Blame, shame, and contamination: the impact of mental illness and drug dependence stigma on family members.

Institute of Psychology, Illinois Institute of Technology, 3424 South Slate Street, Chicago, IL 60616, USA.
Journal of Family Psychology (Impact Factor: 1.89). 07/2006; 20(2):239-46. DOI: 10.1037/0893-3200.20.2.239
Source: PubMed

ABSTRACT Family members of relatives with mental illness or drug dependence or both report that they are frequently harmed by public stigma. No population-based survey, however, has assessed how members of the general public actually view family members. Hence, the authors examined ways that family role and psychiatric disorder influence family stigma. A national sample (N = 968) was recruited for this study. A vignette design describing a person with a health condition and a family member was used. Family stigma related to mental illnesses, such as schizophrenia, is not highly endorsed. Family stigma related to drug dependence, however, is worse than for other health conditions, with family members being blamed for both the onset and offset of a relative's disorder and likely to be socially shunned.

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    ABSTRACT: Background. Shame has been associated with a range of maladaptive behaviours, including substance use. Young people may be particularly vulnerable to heightened shame sensitivity, and substance use is a significant problem amongst UK adolescents. Although there appears to be a relationship between shame and substance use, the direction of the relationship remains unclear. Aim. The purpose of this study was to undertake a systematic review of the literature relating to shame and substance use in young people. Method. Five electronic databases were searched for articles containing terms related to 'adolescence,' 'shame' and 'substance use.' Six articles were included in the final analyses. Results. Adverse early experiences, particularly sexual abuse, predict shame-proneness, and substance use is a mechanism by which some individuals cope with negative feelings. In general, there is a dearth of literature investigating the shame-substance use relationship in adolescent samples. The available literature associates shame-proneness with poorer functioning and suggests that it may potentially lead to psychopathology and early-onset substance use. Scant attention has been paid to the cognitive and emotional processes implicated. Further research is required to ascertain the strength of the shame-substance use relationship in young people and to develop appropriate interventions for this population.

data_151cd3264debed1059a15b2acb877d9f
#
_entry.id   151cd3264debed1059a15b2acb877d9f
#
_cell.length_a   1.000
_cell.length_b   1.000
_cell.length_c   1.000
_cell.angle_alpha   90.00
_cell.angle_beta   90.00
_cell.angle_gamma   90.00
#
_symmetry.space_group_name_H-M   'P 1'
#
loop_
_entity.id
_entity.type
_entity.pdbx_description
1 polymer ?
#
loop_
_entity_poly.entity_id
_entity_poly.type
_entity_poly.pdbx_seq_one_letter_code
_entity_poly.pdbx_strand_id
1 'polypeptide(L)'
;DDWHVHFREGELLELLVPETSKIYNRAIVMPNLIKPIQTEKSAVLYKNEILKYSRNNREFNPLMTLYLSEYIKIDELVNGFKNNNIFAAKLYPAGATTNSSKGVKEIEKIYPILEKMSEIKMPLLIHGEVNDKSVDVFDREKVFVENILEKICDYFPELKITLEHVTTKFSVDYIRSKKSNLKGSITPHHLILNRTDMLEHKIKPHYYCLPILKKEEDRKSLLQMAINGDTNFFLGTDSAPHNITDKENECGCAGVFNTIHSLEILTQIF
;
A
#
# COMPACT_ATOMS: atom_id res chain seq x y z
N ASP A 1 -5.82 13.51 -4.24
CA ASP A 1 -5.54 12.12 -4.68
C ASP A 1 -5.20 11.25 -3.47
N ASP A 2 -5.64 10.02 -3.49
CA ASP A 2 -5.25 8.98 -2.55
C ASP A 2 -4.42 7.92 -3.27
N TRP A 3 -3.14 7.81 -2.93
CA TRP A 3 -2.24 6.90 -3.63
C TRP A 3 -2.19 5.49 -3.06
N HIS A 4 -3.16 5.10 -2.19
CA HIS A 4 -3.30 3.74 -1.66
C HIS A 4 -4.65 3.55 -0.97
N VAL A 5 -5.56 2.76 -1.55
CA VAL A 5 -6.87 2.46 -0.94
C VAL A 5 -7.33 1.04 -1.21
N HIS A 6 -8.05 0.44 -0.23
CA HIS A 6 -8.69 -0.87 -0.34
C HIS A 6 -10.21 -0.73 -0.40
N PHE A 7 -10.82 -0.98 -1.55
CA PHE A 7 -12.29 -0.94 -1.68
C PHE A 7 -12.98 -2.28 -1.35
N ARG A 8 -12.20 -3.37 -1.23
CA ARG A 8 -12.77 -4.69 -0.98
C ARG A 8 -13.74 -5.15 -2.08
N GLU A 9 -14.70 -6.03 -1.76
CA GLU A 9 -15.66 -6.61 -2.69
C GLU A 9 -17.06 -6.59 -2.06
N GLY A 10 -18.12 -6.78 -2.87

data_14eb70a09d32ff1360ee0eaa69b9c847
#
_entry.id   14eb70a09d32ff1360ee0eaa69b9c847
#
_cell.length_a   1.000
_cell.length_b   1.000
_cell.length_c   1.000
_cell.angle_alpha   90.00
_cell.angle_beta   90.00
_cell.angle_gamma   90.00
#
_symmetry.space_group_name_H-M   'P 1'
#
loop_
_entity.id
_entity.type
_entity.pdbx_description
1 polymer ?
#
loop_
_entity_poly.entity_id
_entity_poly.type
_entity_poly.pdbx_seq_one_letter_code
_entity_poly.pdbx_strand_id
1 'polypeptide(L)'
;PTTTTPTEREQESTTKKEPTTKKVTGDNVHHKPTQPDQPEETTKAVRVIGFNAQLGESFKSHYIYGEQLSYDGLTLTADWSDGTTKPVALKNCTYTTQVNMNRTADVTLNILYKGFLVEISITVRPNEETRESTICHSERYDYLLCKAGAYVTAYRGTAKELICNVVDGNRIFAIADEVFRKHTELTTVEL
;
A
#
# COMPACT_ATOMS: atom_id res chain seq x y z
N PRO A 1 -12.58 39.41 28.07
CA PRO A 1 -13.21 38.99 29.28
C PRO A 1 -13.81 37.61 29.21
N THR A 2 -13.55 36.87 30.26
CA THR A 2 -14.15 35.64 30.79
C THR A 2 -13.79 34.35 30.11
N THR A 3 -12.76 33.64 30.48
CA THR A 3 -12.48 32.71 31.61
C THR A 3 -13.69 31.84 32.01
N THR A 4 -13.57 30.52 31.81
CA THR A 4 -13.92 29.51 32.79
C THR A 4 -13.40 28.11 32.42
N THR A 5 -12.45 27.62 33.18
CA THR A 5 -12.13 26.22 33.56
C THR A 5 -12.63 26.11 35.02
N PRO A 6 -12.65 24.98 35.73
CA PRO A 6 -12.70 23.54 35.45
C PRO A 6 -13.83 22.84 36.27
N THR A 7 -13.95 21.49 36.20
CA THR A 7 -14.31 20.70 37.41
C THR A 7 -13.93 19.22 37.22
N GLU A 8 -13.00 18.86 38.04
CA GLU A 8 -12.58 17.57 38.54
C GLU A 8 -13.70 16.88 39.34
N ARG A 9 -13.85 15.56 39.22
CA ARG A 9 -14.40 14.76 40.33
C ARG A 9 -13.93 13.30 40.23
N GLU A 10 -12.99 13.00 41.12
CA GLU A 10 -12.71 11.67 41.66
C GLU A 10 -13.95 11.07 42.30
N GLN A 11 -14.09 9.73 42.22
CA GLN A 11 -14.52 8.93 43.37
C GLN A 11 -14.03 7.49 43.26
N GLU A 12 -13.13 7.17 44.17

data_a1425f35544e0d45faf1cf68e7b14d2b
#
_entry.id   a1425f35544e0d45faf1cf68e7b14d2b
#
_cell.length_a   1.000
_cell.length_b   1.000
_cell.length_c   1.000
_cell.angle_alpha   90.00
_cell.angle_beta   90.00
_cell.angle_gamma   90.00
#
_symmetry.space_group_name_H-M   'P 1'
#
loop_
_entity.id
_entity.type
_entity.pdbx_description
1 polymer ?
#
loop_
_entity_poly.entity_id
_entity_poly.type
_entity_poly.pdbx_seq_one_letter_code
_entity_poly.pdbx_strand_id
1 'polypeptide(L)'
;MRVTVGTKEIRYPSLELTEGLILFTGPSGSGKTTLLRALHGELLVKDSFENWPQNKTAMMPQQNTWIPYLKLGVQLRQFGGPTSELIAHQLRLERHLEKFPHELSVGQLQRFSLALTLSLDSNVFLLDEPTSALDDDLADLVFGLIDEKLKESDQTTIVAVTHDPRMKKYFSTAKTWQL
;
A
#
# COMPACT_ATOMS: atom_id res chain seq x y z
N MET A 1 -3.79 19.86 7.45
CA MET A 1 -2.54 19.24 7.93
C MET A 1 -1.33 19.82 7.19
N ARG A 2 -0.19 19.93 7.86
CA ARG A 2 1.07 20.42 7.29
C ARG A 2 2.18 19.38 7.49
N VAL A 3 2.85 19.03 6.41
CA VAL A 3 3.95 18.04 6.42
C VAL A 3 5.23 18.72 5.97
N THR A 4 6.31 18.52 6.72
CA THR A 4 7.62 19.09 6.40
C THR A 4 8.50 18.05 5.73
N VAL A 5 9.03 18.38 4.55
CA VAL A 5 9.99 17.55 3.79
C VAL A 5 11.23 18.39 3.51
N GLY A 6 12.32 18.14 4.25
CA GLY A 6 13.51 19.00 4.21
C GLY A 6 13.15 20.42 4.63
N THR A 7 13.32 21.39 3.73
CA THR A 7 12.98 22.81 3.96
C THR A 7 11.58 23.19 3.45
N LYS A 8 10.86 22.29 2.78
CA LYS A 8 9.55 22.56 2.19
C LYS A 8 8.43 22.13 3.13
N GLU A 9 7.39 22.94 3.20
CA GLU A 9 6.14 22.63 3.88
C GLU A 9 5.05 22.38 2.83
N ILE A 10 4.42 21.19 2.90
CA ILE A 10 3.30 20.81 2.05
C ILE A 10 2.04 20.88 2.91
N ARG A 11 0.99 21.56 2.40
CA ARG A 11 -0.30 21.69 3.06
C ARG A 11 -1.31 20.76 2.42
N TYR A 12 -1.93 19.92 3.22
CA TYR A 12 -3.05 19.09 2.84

01/2015; 3. DOI:10.7717/peerj.737
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    ABSTRACT: Contact-based anti-stigma programs delivered by people with lived experience yields stigma change. This study examined psychometrics and sensitivity of the California Assessment of Stigma Change (CASC). CASC assesses prejudicial beliefs, affirming attitudes, and willingness to seek mental healthcare. Four samples, two high school groups, college students, and hotel desk clerks, completed CASC immediately before and after a contact-based program. Two samples completed follow-up: one of the high school groups and the college students. CASC assesses stigma with a 9-item Attribution Questionnaire (AQ9), personal empowerment with a 3-item scale (ES), recovery orientation with a 3-item scale (RS), and psychological help seeking willingness with a 6-item questionnaire (CSQ). Internal consistencies ranged adequate to satisfactory for AQ9, ES, and CSQ. Concurrent validity was partially supported. Change sensitivity was demonstrated among at least half of each construct’s analyses. CASC seems a psychometrically valid way to efficiently monitor attitudinal and care seeking intentions changes. Outcome monitoring can strengthen contact-based anti-stigma programs, an emerging evidence-based practice.
    Community Mental Health Journal 12/2014; DOI:10.1007/s10597-014-9797-5 · 1.03 Impact Factor

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